Jack Lousma (CAPCOM)

Aquarius, we need FORWARD OMNI.

Fred Haise (LMP)

I am. Okay, Houston. If that call was an OMNI switch, I'm in FORWARD now.

Jim Lovell (CDR)

Okay, Fred-o, how do I get the mission timer up? I got the mission timer cranked in.

Jim Lovell (CDR)

I got the mission timer circuit breaker in.

Fred Haise (LMP)

Okay. We're going to probably need NUMERICS LIGHTING. There you go. You got it.

Jack Lousma (CAPCOM)

Aquarius, Houston. I think we've got a better way of getting your mission time up.

Jack Lousma (CAPCOM)

Okay. We can do a VERB 55, ENTER, and then put an R1, minus 00088. In R2, minus 00059; R3 minus 03274.

Fred Haise (LMP)

Watch the crapping attitude.

Jack Swigert (CMP)

God damn. I wish you'd get to something I know.

Jim Lovell (CDR)

Well, as soon as we get over here, we'll stop it with the TTCA.

Jack Lousma (CAPCOM)

And, Aquarius; Houston. We've got you both on VOX.

Jim Lovell (CDR)

You want us on VOX, Jack?

Jack Lousma (CAPCOM)

We have you on VOX. We're reading you loud and clear and the clock took good.

Fred Haise (LMP)

Okay. Looks like we're on the FDA route there, Jack.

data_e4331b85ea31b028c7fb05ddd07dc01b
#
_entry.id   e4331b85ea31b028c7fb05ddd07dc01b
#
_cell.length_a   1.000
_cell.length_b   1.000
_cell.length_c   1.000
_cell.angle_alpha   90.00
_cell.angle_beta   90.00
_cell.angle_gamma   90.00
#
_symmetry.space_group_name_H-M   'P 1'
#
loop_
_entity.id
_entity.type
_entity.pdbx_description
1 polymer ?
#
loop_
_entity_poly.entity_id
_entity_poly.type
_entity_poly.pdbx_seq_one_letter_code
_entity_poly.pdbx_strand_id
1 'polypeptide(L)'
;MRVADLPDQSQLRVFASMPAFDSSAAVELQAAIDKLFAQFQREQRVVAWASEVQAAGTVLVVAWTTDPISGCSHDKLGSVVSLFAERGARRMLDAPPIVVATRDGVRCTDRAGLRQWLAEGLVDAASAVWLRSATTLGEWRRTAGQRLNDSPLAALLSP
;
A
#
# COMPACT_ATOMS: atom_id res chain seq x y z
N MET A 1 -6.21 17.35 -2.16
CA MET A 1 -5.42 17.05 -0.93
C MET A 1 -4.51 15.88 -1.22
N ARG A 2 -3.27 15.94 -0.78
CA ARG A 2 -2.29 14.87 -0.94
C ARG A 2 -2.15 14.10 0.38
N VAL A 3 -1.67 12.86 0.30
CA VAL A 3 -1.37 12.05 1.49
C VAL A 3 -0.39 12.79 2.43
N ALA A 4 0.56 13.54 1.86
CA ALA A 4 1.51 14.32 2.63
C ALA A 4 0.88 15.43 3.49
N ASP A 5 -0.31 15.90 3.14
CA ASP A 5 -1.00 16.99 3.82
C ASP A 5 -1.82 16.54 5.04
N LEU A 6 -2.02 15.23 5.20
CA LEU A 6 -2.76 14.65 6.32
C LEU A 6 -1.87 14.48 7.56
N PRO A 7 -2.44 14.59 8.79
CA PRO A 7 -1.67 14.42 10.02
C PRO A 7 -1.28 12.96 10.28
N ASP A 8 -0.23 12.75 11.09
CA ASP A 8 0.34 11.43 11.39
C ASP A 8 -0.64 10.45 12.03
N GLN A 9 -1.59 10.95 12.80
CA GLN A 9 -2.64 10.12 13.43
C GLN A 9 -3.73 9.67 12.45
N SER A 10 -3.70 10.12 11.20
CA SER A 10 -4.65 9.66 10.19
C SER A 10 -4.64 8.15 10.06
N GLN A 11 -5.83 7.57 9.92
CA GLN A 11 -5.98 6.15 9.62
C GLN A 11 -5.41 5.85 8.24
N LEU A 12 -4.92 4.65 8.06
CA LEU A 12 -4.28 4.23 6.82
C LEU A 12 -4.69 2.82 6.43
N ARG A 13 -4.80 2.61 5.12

Fred Haise (LMP)

Okay, Jack. How do you read me on NORMAL VOICE now?

Jack Lousma (CAPCOM)

Reading you 5 square, Fred.

Jack Lousma (CAPCOM)

And, Aquarius, we're ready for a VERB 74 when you can give it to us.

Jack Lousma (CAPCOM)

Okay. And one other thing we noticed. When you pressurized the RCS, we got an increase in pressure in the ascent tanks, and so we want to have you verify that the ascent feeds are closed. In order to do that, on panel 11, close the ASCENT FEED 1 and 2 circuit breakers on—and cycle the Parker valves, and then open the ASCENT FEED circuit breakers on panel 11.

Fred Haise (LMP)

And, Jack, Aquarius. What kind of return time is this maneuver given?

Jack Lousma (CAPCOM)

That puts you back in the water at 133 hours.

Jack Lousma (CAPCOM)

And that's an Atlantic landing site.

Jack Lousma (CAPCOM)

Affirmative. That's the pad that we've given you, but we may change our mind later on. We want you to have this info for now. And that's a minimum —

Jack Lousma (CAPCOM)

— minimum time return.

Jack Lousma (CAPCOM)

Aquarius, Houston. We've got to change the REFSMMAT to the one to which you're alined. So we'd like to have P00 and DATA and we'll ship that up to you.

Fred Haise (LMP)

Okay, you got it, Jack.